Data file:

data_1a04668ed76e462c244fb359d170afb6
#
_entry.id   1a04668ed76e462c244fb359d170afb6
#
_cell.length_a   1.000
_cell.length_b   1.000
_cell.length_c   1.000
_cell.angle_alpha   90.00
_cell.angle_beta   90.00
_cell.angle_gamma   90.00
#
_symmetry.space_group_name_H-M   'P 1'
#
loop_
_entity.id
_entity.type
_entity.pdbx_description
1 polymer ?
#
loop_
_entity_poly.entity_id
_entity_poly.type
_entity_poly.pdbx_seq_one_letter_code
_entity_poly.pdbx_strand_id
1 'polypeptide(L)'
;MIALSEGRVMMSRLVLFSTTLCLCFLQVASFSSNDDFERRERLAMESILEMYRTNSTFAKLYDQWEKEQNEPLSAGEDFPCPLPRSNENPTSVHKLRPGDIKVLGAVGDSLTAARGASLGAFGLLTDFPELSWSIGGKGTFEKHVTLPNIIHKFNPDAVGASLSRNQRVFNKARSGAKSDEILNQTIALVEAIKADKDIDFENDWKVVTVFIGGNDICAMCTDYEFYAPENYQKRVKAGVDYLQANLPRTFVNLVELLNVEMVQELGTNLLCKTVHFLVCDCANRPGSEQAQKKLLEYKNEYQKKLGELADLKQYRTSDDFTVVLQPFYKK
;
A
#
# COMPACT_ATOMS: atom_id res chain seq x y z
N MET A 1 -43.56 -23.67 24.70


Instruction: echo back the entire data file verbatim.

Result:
data_1a04668ed76e462c244fb359d170afb6
#
_entry.id   1a04668ed76e462c244fb359d170afb6
#
_cell.length_a   1.000
_cell.length_b   1.000
_cell.length_c   1.000
_cell.angle_alpha   90.00
_cell.angle_beta   90.00
_cell.angle_gamma   90.00
#
_symmetry.space_group_name_H-M   'P 1'
#
loop_
_entity.id
_entity.type
_entity.pdbx_description
1 polymer ?
#
loop_
_entity_poly.entity_id
_entity_poly.type
_entity_poly.pdbx_seq_one_letter_code
_entity_poly.pdbx_strand_id
1 'polypeptide(L)'
;MIALSEGRVMMSRLVLFSTTLCLCFLQVASFSSNDDFERRERLAMESILEMYRTNSTFAKLYDQWEKEQNEPLSAGEDFPCPLPRSNENPTSVHKLRPGDIKVLGAVGDSLTAARGASLGAFGLLTDFPELSWSIGGKGTFEKHVTLPNIIHKFNPDAVGASLSRNQRVFNKARSGAKSDEILNQTIALVEAIKADKDIDFENDWKVVTVFIGGNDICAMCTDYEFYAPENYQKRVKAGVDYLQANLPRTFVNLVELLNVEMVQELGTNLLCKTVHFLVCDCANRPGSEQAQKKLLEYKNEYQKKLGELADLKQYRTSDDFTVVLQPFYKK
;
A
#
# COMPACT_ATOMS: atom_id res chain seq x y z
N MET A 1 -43.56 -23.67 24.70